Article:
For some time, however, several radiological institutes have been offering examinations in a so-called open MRI. Patients with claustrophobia can finally take full advantage of magnetic resonance imaging thanks to this new form of imaging.
The new open MRI equipment is not a tube with an opening at the top and bottom, as has been used in some radiology institutes since the 1990's. Due to the novel design, which requires only a single buttress, access to the patient to be examined over 320 degrees is now possible.
Especially for people who suffer from severe claustrophobia, the almost unrestricted view from the magnetic resonance tomograph offers enormous advantages.
An open MRI can therefore be used in almost every patient. In direct comparison to conventional closed MRI devices, however, an open MRI can only produce a significantly lower magnetic field strength. While the magnetic field strength in a tunnel system is about 1.5 to 3 Tesla, in open MRI only 0.4 to 1.0 Tesla can be generated. At first glance, this may seem to be a disadvantage of the open magnetic resonance tomograph. In fact, lowering the magnetic field strength has a major impact on the ability of the device to excite hydrogen atoms ( protons ) in the human body. This in turn can have a negative effect on the resolution of the individual sectional images. For this reason one could assume that the images produced in an open MRI are much blurred and less detailed.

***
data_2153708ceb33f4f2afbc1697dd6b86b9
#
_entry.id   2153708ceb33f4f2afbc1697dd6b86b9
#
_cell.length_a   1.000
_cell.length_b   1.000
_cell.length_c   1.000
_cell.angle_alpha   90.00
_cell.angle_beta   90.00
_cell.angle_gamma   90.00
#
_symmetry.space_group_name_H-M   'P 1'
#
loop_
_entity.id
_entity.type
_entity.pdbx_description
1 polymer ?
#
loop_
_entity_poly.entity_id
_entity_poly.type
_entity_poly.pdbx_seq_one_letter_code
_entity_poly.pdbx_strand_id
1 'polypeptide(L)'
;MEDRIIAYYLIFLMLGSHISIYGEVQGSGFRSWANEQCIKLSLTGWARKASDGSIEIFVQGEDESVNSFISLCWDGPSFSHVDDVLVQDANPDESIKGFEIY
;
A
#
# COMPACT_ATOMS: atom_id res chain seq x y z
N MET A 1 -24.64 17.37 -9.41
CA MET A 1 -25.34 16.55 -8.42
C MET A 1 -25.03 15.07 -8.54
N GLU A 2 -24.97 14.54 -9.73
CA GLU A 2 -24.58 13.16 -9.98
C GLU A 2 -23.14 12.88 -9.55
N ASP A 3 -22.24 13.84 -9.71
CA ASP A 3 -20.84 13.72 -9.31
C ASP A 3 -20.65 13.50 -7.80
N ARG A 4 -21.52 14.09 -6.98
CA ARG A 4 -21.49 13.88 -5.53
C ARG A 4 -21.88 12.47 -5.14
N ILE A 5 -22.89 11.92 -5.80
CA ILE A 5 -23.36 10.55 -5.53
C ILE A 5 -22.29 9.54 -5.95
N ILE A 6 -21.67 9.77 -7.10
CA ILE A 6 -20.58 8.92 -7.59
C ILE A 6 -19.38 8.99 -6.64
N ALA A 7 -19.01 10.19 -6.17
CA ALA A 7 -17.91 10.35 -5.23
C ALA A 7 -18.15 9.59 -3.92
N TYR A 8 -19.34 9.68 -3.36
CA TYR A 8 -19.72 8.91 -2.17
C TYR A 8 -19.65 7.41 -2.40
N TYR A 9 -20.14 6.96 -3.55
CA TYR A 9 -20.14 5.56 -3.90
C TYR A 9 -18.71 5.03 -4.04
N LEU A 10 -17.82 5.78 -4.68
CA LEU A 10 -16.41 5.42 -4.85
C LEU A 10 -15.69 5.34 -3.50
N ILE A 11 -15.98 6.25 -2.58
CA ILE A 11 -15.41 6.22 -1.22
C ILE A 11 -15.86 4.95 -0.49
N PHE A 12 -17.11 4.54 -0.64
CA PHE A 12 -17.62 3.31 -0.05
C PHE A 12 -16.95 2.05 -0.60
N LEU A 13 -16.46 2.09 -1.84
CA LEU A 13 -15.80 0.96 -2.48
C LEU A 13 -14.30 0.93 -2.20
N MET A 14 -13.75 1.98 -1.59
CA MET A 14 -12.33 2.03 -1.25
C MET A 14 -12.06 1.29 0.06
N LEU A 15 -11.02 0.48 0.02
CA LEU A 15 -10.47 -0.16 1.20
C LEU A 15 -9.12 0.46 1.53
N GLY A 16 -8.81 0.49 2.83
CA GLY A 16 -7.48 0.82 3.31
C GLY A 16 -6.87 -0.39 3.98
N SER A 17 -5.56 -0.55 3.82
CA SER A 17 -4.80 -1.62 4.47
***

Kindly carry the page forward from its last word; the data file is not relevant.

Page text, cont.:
According to some studies, the reduction of the magnetic field strength can be compensated almost completely by a longer recording time. An open MRI is even, if it concerns a device of newer year of construction, by increasing measuring times able to produce equivalent or even better quality sectional images.
In addition, eccentric body portions, such as the shoulder, elbow and wrist, due to the variety of storage options, can be examined in much more comfortable positions. In this way, motion artifacts that adversely affect image quality can be avoided. This is not readily possible in most of the conventional magnetic resonance imaging (MRI) scanners.
An open MRI offers many advantages over the conventional closed MRI tube.
The main advantages of this novel diagnostic procedure include the fact that open MRI:
Although an open MRI can only produce lower magnetic field strength compared to a closed tube, all adjustments can be made by adjusting the acquisition time.
An open MRI can produce sectional images of the joints, internal organs, nerves and vessels and the female breast in particularly high image quality. Without exposure to radiation, as is the case with conventional x-ray images or computed tomography, for example, the patient's internal tissue can be visualized and even the smallest changes made visible.
In addition, an open MRI, compared to the closed magnetic resonance imaging, has a much wider lying surface. For this reason, the open MRI offers patients much more comfort. Especially for people who suffer from severe claustrophobia, the examinations can be carried out by the 360-degree all-round view without anxiety attacks. The use of a tranquilizer prior to examination is usually not necessary in these patients. For this reason, it is no longer necessary to bring an accompanying person to the MRT appointment.
An open MRI also provides enormous benefits for the examination of small children. If the positioning of the child alone in the device should not be possible, a parent can go to the examination couch. In this way, even in infants, high-resolution sectional images without movement artifacts can be generated. The examination in open MRI is much more relaxed and less stressful for the child.